Original German post WW2 Mine Rescue Medal / 1957 pattern, IN VERY NICE CONDITION, PERFECT ORIGINAL RIBBON & PIN DEVICE, MAKER: ST&L (STEINHAUER & LUCK), VERY NICE EARLY EXAMPLE - RARE MEDAL
FEW FACTS ABOUT GERMAN 1957 PATTERN AWARDS:
In 1957 the West German government authorised replacement Iron Crosses with an Oak Leaf Cluster in place of the swastika, similar to the Iron Crosses of 1813, 1870, and 1914, which could be worn by World War II Iron Cross recipients. The 1957 law also authorised de-Nazified versions of most other World War II–era decorations (except those specifically associated with Nazi Party organizations, such as SS Long Service medals, or with the expansion of the German Reich, such as the medals for the annexation of Austria, the Sudetenland, and the Memel region). The main government contract to manufacture and supply these new de-nazified WW2 1957 official decorations went to the world famous German firm Steinhauer & Lueck, Luedenscheid Germany. Knights Crosses, Iron Crosses , Wound Badges, Tank Assault Badges etc were re-designed by Steinhauer & Lück - often with the oak-leaf spray replacing the swastika, with S&L having the sole patent rights to all WW2 1957 German decorations. S&L did not have the whole monopoly on medal making, other famous firms such as Deschler & Sohn, BH Maher and Juncker also manufactured these new German decorations. Lüdenscheid is situated between the cities Dortmund and Bonn. It was here that one of the youngest medal firms was founded in 1889 by August Steinhauer and Gustav Adolf Lück. The first production began in a cellar, the customer base continued to increase. A property was bought at 51 Hochstrasse which is still home for this famous company today. During WW2 Steinhauer & Lück produced medals and badges, like the famous Knights Cross and many other types of medals and badges. In 1957 this company was awarded the contract to produce all the newly re-designed legal WW2 1957 de-nazified decorations, plus the contract to manufacture all of Germany's official decorations including Germany's highest order the Bundesverdienstkreuz. Only a very limited number of original WW2 1957 medals are still produced, mainly Iron Crosses, German Cross Gold & Silver & Wound Badges and are considered 100% genuine by the German Government.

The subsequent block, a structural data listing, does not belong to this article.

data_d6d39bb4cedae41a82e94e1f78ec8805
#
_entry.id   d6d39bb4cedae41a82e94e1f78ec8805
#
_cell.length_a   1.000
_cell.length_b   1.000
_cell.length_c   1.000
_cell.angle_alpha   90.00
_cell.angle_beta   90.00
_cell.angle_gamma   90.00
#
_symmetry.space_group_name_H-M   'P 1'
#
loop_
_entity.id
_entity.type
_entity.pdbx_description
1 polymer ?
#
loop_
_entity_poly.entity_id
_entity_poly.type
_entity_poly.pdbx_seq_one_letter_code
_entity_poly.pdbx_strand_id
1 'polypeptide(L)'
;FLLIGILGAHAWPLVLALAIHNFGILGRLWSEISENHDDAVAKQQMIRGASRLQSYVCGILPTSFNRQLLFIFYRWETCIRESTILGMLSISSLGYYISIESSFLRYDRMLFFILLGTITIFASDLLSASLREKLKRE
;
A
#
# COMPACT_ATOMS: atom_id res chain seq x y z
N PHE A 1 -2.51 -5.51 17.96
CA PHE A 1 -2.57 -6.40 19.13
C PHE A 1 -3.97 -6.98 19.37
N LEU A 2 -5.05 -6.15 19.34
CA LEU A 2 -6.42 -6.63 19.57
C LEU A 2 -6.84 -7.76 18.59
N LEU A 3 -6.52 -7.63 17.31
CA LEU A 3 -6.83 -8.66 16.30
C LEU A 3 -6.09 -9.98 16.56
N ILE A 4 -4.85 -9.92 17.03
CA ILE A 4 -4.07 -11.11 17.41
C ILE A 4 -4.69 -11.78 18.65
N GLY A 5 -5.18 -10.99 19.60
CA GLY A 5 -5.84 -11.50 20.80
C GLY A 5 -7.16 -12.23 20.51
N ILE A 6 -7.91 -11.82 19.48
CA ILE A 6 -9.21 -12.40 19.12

HISTORY OF THE AWARD:
Mine Rescue Medal - The official German designation for this award was “Grubenwehr-Ehrenzeichen,” sometimes translated as Mine Rescue Service Decoration. This medal was originally instituted in 1936. It was awarded to members of the Mine Rescue Service who performed outstanding rescue work, individuals who risked their lives to save others in the case of a mine disaster, and those with long service in the Mine Rescue Service. The front of the Mine Rescue Medal depicts the Bergbau organizational emblem, on which is superimposed a German national eagle and swastika. The reverse of the medal bears the inscription “Für Verdienste im Grubenwehrwesen” (For Services in Mine Rescue). This medal has a heavy silver plating which still covers the entire surface, although it shows handling wear and a deep, old patina. There is some thick buildup of patina in some recesses of the design. There are some scattered handling marks here and there on both faces of the medal as well as the rim. The original ribbon is missing, though the ribbon retaining ring remains. These medals were only issued in very limited numbers, making this a rare medal to find. This Mine Rescue Medal is a good, representative example. During the Third Reich, the various German trade unions were nationalized and consolidated. One of the trade associations that was not wholly incorporated into a larger organization was the German Miners Association (Bergbau). The National Bureau of Mines was created in 1936 to oversee the German mines tasked with extracting and distributing various raw materials. This National Bureau of Mines was the successor to many state and individual miners’ associations. The German miners service was steeped in tradition, with miners having their own formal regalia long before WWII. This tradition continued in the Third Reich, with the various Bergbau formal uniform items being among the most elaborate of all German uniforms from that time. In addition to these ceremonial uniforms and headgear, Bergbau personnel had specific belt buckles and various edged weapons bearing the crossed sword and mallet organizational Bergbau emblem. Bergbau items were manufactured in smaller quantities than items made for other, larger organizations, and are often difficult to find today.